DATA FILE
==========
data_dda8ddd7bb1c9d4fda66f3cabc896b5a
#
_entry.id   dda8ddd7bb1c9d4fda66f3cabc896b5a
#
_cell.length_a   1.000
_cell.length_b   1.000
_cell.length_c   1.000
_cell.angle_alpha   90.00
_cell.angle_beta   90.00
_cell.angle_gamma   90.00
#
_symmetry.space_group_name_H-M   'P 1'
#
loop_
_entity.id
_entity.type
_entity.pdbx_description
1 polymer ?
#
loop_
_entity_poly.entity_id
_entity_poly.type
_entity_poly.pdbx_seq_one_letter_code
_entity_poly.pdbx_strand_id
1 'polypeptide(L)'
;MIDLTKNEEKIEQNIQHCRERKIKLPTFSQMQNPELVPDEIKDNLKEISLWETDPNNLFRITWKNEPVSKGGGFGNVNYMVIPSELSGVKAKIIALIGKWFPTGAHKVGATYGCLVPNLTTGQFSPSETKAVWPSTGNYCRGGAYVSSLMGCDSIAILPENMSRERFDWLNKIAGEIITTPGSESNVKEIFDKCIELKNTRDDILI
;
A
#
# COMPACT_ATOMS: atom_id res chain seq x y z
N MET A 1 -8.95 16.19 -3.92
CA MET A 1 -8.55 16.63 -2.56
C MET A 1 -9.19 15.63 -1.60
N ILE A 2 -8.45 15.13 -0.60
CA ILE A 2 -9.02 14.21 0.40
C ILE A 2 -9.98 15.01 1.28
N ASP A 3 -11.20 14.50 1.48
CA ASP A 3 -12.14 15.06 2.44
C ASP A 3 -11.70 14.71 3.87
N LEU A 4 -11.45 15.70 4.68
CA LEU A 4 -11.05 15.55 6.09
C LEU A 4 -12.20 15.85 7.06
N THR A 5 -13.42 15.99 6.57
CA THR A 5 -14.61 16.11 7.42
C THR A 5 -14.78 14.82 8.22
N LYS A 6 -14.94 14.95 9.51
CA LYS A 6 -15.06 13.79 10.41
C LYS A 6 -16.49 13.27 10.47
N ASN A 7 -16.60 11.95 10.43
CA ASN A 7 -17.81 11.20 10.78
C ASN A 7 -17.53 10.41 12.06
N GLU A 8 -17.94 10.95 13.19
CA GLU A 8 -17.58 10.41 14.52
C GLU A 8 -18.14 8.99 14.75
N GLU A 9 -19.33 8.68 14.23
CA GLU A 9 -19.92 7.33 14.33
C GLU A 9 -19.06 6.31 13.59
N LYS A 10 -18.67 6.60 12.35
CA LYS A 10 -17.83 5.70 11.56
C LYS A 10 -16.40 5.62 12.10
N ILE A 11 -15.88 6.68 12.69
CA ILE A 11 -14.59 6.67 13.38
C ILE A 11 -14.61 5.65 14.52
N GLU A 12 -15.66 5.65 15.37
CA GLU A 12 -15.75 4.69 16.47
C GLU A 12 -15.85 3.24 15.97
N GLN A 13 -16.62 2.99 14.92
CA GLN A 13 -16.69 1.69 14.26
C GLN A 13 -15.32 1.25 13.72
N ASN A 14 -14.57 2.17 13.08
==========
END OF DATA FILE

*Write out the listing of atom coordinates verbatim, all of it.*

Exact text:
data_dda8ddd7bb1c9d4fda66f3cabc896b5a
#
_entry.id   dda8ddd7bb1c9d4fda66f3cabc896b5a
#
_cell.length_a   1.000
_cell.length_b   1.000
_cell.length_c   1.000
_cell.angle_alpha   90.00
_cell.angle_beta   90.00
_cell.angle_gamma   90.00
#
_symmetry.space_group_name_H-M   'P 1'
#
loop_
_entity.id
_entity.type
_entity.pdbx_description
1 polymer ?
#
loop_
_entity_poly.entity_id
_entity_poly.type
_entity_poly.pdbx_seq_one_letter_code
_entity_poly.pdbx_strand_id
1 'polypeptide(L)'
;MIDLTKNEEKIEQNIQHCRERKIKLPTFSQMQNPELVPDEIKDNLKEISLWETDPNNLFRITWKNEPVSKGGGFGNVNYMVIPSELSGVKAKIIALIGKWFPTGAHKVGATYGCLVPNLTTGQFSPSETKAVWPSTGNYCRGGAYVSSLMGCDSIAILPENMSRERFDWLNKIAGEIITTPGSESNVKEIFDKCIELKNTRDDILI
;
A
#
# COMPACT_ATOMS: atom_id res chain seq x y z
N MET A 1 -8.95 16.19 -3.92
CA MET A 1 -8.55 16.63 -2.56
C MET A 1 -9.19 15.63 -1.60
N ILE A 2 -8.45 15.13 -0.60
CA ILE A 2 -9.02 14.21 0.40
C ILE A 2 -9.98 15.01 1.28
N ASP A 3 -11.20 14.50 1.48
CA ASP A 3 -12.14 15.06 2.44
C ASP A 3 -11.70 14.71 3.87
N LEU A 4 -11.45 15.70 4.68
CA LEU A 4 -11.05 15.55 6.09
C LEU A 4 -12.20 15.85 7.06
N THR A 5 -13.42 15.99 6.57
CA THR A 5 -14.61 16.11 7.42
C THR A 5 -14.78 14.82 8.22
N LYS A 6 -14.94 14.95 9.51
CA LYS A 6 -15.06 13.79 10.41
C LYS A 6 -16.49 13.27 10.47
N ASN A 7 -16.60 11.95 10.43
CA ASN A 7 -17.81 11.20 10.78
C ASN A 7 -17.53 10.41 12.06
N GLU A 8 -17.94 10.95 13.19
CA GLU A 8 -17.58 10.41 14.52
C GLU A 8 -18.14 8.99 14.75
N GLU A 9 -19.33 8.68 14.23
CA GLU A 9 -19.92 7.33 14.33
C GLU A 9 -19.06 6.31 13.59
N LYS A 10 -18.67 6.60 12.35
CA LYS A 10 -17.83 5.70 11.56
C LYS A 10 -16.40 5.62 12.10
N ILE A 11 -15.88 6.68 12.69
CA ILE A 11 -14.59 6.67 13.38
C ILE A 11 -14.61 5.65 14.52
N GLU A 12 -15.66 5.65 15.37
CA GLU A 12 -15.75 4.69 16.47
C GLU A 12 -15.85 3.24 15.97
N GLN A 13 -16.62 2.99 14.92
CA GLN A 13 -16.69 1.69 14.26
C GLN A 13 -15.32 1.25 13.72
N ASN A 14 -14.57 2.17 13.08